No farm too small

It is not uncommon to have either pigs or poultry kept in the garden, either as pets or to provide for the table. They are regularly treated as a pet in the same fashion as either a dog or cat would be and often cared for to the same extent. However from the point of the veterinary medicines they are seen as farm animals and hence will be treated by one of our farm animal vets.

Pigs: Licensing

If considering getting pigs there are a few legal issues that need to be addressed. Pigs are classed as livestock whether they are pets or part of a commercial enterprise and as such, a premises with one on is required to have a County Parish Holding number (CPH) which can be obtained from the Rural Payments Agency. When acquiring the animal, either an AML2 form or an individual movement license document should be completed to register the movement of the animal, both of which should be provided by the seller (can be found on the Animal health/Defra website). On arrival you have 1 month in which to inform Animal Health that the animal is present on the site whilst at the same time no other pigs, cattle, sheep or goats may be moved on or off the site for 20, 6, 6 and 6 days respectively.

It should be noted that if you want to take your pig for a walk you must obtain a ‘Pig Walking License’, which will require details of a planned route and can be applied for through a DEFRA veterinary officer.

Pigs: Health and welfare

Pigs are social animals and often do better in small groups as opposed to alone. They will require a large exercise run along with shelter. Remember they are naturally diggers and will forage for food. This behaviour can see them easily digging under many a fence and as such, solid boundaries need to be put in.

Pigs generally have voracious appetites and as such are very prone to obesity, which is their most common problem. Obesity will lead to further medical problems including arthritis, pressure sores and skin fold infections. They should be fed a specially formulated diet and in addition to this given vegetables (avoiding starchy ones such as potatoes) to make up about 25% of the diet. It is illegal to feed your pig scraps from the kitchen table.

A variety of vaccines are available for pigs although the one that is most essential is that for Erysipelas (a bacterial disease leading to sudden death and characteristic skin lesions). This is an initial course 2 injections followed by 6-monthly boosters.

Other general considerations include worming, which should be done every 4-6 months. We will be able to advise you on a suitable wormer. Unless wanted for breeding, male pigs it is recommended to castrate male pigs at 10 days of age. Pigs will usually reach puberty at around 4 months of age, the exception being Vietnamese Pot Bellied pigs who reach puberty earlier at 2 months of age. The average life span of a pig is 8 years.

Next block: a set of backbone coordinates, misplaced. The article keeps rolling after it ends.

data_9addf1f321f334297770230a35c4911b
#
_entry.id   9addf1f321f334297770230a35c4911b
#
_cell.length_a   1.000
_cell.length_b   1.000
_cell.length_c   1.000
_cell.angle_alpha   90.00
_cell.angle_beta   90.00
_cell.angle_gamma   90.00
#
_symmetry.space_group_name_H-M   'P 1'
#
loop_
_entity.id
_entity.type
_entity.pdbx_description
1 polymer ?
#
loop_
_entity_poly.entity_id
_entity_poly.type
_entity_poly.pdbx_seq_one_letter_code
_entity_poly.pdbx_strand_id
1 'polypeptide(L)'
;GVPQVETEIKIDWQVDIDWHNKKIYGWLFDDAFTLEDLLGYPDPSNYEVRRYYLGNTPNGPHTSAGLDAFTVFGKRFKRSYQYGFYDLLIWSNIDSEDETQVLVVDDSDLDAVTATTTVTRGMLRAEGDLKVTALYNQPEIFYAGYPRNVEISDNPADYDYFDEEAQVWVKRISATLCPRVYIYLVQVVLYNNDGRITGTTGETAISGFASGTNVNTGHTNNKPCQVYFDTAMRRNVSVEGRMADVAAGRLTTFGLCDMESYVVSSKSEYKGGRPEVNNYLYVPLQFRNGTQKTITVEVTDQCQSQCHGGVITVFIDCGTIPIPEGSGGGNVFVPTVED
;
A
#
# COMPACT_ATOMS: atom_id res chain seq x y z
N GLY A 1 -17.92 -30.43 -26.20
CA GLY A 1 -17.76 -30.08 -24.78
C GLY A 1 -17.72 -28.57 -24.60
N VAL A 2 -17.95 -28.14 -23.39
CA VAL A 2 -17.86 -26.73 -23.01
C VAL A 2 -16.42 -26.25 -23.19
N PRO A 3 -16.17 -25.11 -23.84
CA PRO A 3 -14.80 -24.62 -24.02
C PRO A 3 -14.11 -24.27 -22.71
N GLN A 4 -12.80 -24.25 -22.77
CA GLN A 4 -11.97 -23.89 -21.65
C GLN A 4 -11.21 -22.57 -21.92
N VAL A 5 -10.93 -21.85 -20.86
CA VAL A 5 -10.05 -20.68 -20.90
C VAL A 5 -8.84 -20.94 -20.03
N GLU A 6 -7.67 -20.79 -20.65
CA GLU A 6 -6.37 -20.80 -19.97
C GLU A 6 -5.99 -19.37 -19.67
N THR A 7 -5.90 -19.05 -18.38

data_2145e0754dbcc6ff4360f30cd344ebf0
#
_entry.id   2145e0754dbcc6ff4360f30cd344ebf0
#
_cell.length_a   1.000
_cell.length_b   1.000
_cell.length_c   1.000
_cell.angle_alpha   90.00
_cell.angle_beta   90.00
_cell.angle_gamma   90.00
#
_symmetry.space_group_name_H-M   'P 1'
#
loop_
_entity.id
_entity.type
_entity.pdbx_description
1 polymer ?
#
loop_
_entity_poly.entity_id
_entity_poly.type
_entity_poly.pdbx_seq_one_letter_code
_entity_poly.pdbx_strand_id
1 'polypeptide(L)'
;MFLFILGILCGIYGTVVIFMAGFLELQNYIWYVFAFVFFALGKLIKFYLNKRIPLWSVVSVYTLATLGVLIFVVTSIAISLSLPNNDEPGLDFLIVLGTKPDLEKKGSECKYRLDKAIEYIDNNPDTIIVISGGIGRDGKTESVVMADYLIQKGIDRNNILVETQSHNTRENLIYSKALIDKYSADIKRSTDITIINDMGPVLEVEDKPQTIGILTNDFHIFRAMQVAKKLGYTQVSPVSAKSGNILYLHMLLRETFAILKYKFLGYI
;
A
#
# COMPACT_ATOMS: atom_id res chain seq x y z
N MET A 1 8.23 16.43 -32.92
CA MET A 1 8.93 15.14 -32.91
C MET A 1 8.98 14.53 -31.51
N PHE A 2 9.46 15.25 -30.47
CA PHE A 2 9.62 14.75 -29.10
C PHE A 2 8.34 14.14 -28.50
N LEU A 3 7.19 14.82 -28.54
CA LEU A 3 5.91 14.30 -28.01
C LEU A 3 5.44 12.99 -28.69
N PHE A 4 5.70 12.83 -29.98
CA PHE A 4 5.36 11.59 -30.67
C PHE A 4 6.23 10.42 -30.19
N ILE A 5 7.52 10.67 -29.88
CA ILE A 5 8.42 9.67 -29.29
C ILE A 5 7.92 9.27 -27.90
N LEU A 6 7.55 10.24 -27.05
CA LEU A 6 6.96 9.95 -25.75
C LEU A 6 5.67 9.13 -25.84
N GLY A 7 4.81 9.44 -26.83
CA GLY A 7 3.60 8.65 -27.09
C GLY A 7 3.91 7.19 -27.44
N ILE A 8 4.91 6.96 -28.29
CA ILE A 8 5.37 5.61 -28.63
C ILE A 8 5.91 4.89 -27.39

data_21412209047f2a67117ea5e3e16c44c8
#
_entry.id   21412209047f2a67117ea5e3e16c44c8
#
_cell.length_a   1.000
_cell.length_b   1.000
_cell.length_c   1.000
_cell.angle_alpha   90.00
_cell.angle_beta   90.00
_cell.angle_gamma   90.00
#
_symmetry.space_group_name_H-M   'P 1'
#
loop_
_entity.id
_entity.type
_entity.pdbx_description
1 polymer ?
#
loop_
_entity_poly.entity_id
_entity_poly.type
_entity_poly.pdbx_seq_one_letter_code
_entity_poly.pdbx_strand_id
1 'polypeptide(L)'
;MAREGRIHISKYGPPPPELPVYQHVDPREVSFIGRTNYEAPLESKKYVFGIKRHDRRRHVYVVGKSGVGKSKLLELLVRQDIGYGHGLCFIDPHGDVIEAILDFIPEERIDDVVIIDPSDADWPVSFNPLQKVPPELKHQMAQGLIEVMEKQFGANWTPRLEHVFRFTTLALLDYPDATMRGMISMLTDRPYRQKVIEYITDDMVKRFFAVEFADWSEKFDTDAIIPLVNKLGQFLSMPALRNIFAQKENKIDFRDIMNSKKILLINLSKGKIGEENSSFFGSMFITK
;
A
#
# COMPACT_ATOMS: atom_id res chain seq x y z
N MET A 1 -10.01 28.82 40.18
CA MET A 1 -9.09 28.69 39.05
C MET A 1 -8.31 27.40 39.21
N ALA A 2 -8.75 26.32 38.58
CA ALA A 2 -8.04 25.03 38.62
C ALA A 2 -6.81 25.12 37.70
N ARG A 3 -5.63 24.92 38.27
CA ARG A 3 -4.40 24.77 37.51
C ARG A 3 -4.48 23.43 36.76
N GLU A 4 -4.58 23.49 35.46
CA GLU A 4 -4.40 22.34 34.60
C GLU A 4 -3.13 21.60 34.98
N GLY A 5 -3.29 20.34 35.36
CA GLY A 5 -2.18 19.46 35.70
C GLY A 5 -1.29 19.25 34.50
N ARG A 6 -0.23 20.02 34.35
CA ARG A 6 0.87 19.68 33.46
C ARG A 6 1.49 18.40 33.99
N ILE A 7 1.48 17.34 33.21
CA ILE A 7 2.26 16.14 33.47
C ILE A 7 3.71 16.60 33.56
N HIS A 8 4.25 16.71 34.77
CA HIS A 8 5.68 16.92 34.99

Chickens: Licensing

Chickens, unlike pigs do not necessarily require registration provided the flock is less than 50 birds strong. That said, DEFRA recommend registration on a voluntary basis so as to enable owners to be alerted in the event of a disease outbreak.

If you have an excess of eggs, providing you have less than 50 birds you may sell them door to door without registering with the Egg Marketing Inspectorate (EMI). However, should you wish to sell them to a shopkeeper for further distribution you will need to have registered.

Information from DEFRA

Chickens: Health and welfare

When kept outside poultry should be kept in a coop or inside in a shed. They should have a minimum of 250 cm2 floor space per bird, a perch, an exercise run and a nesting box all of which will require cleaning and fresh bedding every week. It is important to ensure that the birds are free from the threat of predators, commonly in the form of foxes. It is  also important to shut the chickens into their coop at night and that the coop is checked to ensure it is secure.

Chickens should be offered proprietary chicken pellets ad lib. Be sure to purchase the correct type, for example layers pellets as opposed to growers pellets for laying hens. Also essential is the provision of grit, tiny stones which help the birds break down and digest their food. In addition corn can also be provided.

Three hens are usually enough to provide a household with enough eggs although it should be remembered that laying will be more prolific during the summer months with more daylight hours.

Stress is a common problem seen with chickens and can be due to a variety of factors including poor temperature control, movement, poor nutrition, changes in environment, parasites and physical disturbances such as noise. Stressed animals produce less eggs and are more susceptible to disease and other problems such as feather plucking. As such, it is important to ensure the correct environment and that any changes are made gradually.

Another common problem seen in chickens is mites which can cause significant disease.Signs to watch out for are loss of feathers, restless birds, loss of condition, pale comb, drop in egg production, presence of grey to red mites and itching of the person handling the chickens. Treatment entails medication of individuals and environmental control (housing).

Before starting the Small Holding

Whether thinking about getting pigs or poultry it is advisable to consult us beforehand so as to be able to ensure that suitable housing and feed can be provided from the day of arrival. We will also be able to help you decide on what worming treatments and vaccinations will be most appropriate for your individual situation.